Can Craigslist be a Teaching Tool? YES.

It’s always a good feeling when students are able to easily critique bad writing, especially online. Folks say that these young whipper snappers can’t write or read a darn thing because of all these computer gadgets they’re playin’ with. To some degree I agree, but I know they can cut through the digital mess with guidance.

As a society we are completely over-stimmed with information. Research has proven that our mind trims off excess information as a means of preservation. Hence, we miss typos. Plus, there’s no doubt, we read less now than 50 years ago. As a teacher, I’ve noticed that students who read non-fiction or informational texts, are almost always better writers. Those that don’t read, make oodles of mistakes.

Really, we all make mistakes. I’m no grammar elitist, that’s for sure. Still, there has to be value in a carefully crafted sales message, even if it is just for Craigslist.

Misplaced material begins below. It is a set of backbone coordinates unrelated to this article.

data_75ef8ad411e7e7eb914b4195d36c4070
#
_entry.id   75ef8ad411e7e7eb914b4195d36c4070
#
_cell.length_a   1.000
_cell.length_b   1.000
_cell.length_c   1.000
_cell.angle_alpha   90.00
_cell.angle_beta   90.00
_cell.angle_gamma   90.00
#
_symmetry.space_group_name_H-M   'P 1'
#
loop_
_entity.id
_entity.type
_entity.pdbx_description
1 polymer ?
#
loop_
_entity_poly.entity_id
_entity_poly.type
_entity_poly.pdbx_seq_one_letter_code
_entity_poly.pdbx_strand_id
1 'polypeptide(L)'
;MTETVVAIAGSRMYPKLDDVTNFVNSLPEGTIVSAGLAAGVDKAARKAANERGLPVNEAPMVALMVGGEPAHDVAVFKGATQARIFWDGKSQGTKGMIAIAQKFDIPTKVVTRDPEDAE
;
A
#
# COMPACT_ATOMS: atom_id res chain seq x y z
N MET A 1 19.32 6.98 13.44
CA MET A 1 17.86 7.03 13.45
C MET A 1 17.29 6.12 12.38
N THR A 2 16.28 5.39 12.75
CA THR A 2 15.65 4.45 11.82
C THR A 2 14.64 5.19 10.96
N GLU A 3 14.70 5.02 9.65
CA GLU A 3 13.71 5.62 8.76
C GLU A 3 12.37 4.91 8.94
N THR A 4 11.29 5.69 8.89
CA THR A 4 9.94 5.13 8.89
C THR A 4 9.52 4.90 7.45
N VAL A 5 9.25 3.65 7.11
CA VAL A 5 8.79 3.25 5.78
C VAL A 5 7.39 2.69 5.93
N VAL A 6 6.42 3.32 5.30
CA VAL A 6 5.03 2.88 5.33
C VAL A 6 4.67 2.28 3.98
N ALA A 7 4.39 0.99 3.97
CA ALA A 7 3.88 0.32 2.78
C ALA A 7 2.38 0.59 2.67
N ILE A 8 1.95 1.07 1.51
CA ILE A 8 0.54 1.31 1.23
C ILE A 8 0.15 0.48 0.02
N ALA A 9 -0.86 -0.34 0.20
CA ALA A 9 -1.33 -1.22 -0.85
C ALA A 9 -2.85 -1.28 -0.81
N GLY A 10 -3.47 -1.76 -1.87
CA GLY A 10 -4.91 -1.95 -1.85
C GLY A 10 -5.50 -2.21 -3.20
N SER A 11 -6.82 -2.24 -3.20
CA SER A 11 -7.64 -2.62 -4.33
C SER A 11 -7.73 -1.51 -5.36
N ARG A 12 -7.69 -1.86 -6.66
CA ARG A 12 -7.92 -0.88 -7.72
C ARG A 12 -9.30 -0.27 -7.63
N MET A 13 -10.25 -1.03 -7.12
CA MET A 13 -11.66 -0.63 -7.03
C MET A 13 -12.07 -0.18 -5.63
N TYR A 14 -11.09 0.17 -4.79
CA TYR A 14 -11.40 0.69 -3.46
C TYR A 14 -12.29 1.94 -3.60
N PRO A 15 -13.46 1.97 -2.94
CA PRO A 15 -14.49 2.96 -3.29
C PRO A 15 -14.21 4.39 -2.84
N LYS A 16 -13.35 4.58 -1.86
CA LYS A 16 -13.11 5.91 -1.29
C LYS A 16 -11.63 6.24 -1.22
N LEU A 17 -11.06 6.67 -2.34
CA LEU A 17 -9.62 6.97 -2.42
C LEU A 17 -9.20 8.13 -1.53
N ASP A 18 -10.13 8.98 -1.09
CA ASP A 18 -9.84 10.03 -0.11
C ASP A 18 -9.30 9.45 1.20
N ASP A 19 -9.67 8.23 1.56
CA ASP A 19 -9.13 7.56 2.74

I asked my students to critique a few Craigslists ads against the AIDA format. Boy, did that open their eyes! It’s such a simple format, but very few ads on Craigslists follow a model.

Here are a few samples they thought provided poor examples of the AIDA format.

Word Choice & Document Formatting Matter

Today I attended a clearance sale for a clothing and shoe store. At the checkout I noticed coupons if customers were willing to travel to the downtown store to continue shopping.

I was looking for new shoes for work. Read the coupon below, specifically the part about shoes.

Upon arrival, I immediately started looking for must-haves. I was standing close to another customer reviewing the details of the coupon with an associate. The associate was very cordial and explained that the coupon is entirely misleading. Shoes are only 10% off.

How should the coupon be reworded to reflect what they actually intended?

How should associates handle frustrated customers?

ps. I really like this store by the way! This happens to be a very teachable moment though. 🙂